NASCAR Chairman Brian France said last Thursday that some changes may be in store for the 2007 Chase For The Nextel Cup. France sat down with members of the media last Thursday in Daytona Beach, Flroida, and said, “The ideal time for us to make adjustments -- not major changes, but adjustments -- will be in the off-season this year. So you will see that." While offering no concrete thoughts on what might be changed, he did discuss possible revisions to the number of drivers who qualify for the Chase each season, adjustments to the 400-point window that allows drivers to make the Chase without finishing in the Top-10, altering how points are awarded during the final 10 races, and the possibility of changing which tracks host the final 10 Nextel Cup events.
On the off chance that Mr. France might be cruising the internet looking for advice on this topic, I offer a few thoughts for sprucing-up the Chase For The Championship.
1) Award more points to race winners. I would favor this change on a season-long basis, not just in the Chase. Unfortunately, for championship contenders, going to Victory Lane in the final 10 races has become far less of a goal than simply staying out of trouble. Add a cool 20 or 30 points to the winner’s take next season, and we will see those title contenders going for the win, rather than merely cruising along in the top-10. Drivers should not climb out of their cars during the Chase talking about "good points days." They should be talking about letting it all hang out in a last-ditch bid for the checkered flag.
2) Keep the baseline at 10 cars. Personally, I would have no problem expanding the Chase to 12 drivers. Then again, I have no problem with system we’ve worked with the last two seasons. I understand that sponsors want their drivers to be relevant in the final 10 races of the season, but I fear that adding too many teams to the postseason mix will dilute things to the point where The Chase For The Championship becomes a motorized version of the NHL playoffs; where all but the lowliest teams get in.
Bumping the Chase to 14 or 16 cars would add more meat to the playoff stew, but if that many teams make the Chase, what incentive is there for any of us to watch the first 26 races?
3) Bump the 400-Point Barrier. Under the current system, any driver within 400 points of the leader after 26 races (regardless of where he ranks in the standings) makes the Chase. Using that system, nobody outside the Top-10 has ever qualified. Loosening things up a bit – perhaps by giving an invitation to anyone with 500 points of the leader -- would add more players. Again, though, NASCAR doesn’t want to make it too easy to get in.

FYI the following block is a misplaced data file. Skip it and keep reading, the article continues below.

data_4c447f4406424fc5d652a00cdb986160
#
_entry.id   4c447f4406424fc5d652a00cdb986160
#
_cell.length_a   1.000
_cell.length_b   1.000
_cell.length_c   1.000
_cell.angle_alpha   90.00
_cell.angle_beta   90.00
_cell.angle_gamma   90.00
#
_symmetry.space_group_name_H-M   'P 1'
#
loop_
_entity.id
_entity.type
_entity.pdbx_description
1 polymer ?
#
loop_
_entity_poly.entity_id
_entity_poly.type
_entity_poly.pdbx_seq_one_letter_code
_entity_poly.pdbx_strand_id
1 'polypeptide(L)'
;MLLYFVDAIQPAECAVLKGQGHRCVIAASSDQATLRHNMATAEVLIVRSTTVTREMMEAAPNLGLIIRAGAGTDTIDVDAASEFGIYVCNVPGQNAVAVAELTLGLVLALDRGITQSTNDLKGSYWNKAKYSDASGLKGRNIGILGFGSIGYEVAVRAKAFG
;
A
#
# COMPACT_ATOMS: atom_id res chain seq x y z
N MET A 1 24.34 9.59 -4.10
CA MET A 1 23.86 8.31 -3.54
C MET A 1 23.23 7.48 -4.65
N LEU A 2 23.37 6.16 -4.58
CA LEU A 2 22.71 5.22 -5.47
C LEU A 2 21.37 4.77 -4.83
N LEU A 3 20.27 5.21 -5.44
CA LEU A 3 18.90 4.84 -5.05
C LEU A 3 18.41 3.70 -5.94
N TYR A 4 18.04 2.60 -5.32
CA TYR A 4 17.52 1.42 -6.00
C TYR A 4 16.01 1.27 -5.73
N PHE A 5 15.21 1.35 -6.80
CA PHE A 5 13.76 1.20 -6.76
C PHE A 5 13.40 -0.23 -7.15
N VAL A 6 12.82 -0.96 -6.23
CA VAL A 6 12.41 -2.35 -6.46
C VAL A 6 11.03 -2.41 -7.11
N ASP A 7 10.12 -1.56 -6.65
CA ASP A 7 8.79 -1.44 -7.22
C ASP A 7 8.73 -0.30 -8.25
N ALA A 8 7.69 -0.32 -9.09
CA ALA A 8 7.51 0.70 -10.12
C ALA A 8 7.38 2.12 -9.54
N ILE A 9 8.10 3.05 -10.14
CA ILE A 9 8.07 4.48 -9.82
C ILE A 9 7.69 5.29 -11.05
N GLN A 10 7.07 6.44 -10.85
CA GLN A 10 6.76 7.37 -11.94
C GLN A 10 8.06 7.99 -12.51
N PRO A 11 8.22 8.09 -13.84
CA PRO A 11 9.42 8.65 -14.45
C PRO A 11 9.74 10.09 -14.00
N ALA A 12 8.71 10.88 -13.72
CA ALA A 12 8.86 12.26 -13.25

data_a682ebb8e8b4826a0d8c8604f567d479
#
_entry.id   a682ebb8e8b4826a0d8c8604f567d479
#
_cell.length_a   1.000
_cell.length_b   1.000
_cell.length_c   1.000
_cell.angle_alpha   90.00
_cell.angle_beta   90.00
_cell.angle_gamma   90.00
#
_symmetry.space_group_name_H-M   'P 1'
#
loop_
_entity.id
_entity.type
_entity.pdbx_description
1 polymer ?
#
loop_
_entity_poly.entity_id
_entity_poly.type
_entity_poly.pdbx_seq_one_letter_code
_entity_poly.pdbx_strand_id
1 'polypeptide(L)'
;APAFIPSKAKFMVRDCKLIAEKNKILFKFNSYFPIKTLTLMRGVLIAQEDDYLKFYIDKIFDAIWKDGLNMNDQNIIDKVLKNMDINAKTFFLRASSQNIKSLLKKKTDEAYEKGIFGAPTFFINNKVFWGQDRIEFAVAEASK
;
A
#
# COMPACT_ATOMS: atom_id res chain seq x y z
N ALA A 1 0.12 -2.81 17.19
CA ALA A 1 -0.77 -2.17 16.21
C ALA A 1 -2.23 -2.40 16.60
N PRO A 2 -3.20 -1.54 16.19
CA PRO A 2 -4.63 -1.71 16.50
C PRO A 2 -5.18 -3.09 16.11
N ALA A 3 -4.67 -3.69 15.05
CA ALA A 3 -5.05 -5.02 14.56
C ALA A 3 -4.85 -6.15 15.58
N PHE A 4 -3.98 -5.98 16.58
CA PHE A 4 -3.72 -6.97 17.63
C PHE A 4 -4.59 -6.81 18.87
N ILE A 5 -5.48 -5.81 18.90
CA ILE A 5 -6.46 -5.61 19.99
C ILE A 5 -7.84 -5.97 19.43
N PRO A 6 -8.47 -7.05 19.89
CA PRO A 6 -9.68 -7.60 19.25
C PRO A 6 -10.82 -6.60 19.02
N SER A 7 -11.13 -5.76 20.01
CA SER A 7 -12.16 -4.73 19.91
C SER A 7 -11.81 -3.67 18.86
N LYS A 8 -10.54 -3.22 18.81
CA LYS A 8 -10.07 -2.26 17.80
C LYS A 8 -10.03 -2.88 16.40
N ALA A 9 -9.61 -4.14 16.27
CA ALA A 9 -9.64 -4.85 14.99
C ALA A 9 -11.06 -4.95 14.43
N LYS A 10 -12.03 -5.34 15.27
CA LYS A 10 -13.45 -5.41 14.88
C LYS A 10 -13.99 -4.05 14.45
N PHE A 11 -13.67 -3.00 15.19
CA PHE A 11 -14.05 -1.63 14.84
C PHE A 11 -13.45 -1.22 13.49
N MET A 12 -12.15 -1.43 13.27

Given my druthers between a flat, 14-team Chase (no matter how badly the 11th through 14th place teams might suck – and a 500-point cutoff, I think I’ll go for Option Two. At least that way, there will be a minimum standard of performance than all teams must achieve in order to make the dance.
4) Consider changing a couple of tracks in the Chase. The current “Chase For The Championship” host speedways -- New Hampshire, Dover, Kansas, Talladega, Lowe’s, Martinsville, Atlanta, Texas, Phoenix and Homestead-Miami – all do a fine job. Homestead, in particular, has morphed itself from one of the worst tracks on the series to one of the best. They race the heck out of `em at Homestead now, and the south Florida oval deserves to keep it’s spot in the Chase.
If we put it up for a public vote, fans would probably point to New Hampshire and Dover as the weakest links in the Chase. Like Homestead, NHIS has gotten much better competitively in recent years, and there’s nothing wrong with Dover that 100 fewer miles won’t fix. Ditching one (or both) of those races would rob thousands of loyal fans in the northeast of their only chance to see a Chase race, and in my opinion, some consideration must be given to spreading these races around the country so everyone gets to see them.
Does Daytona belong? Maybe, though tiptoeing though two restrictor-plate minefields in the final 10 races might cause a few additional ulcers in the garage area. Should there be a road course on the list? Road racing makes up 5.5% of the total schedule (2 of 36 races), and there are those who would argue that giving the right-turn lovers 10% of the Chase makes perfect sense.
Anyone who knows me knows that I disagree. Violently. But I digress.
Bottom line? I hope that whatever changes Mr. France makes to the Chase will be minor tweaks, not major overhauls. Basically, it ain’t broke, so I see no reason to fix it. A little fine tuning wouldn’t be bad, as long as it’s properly applied.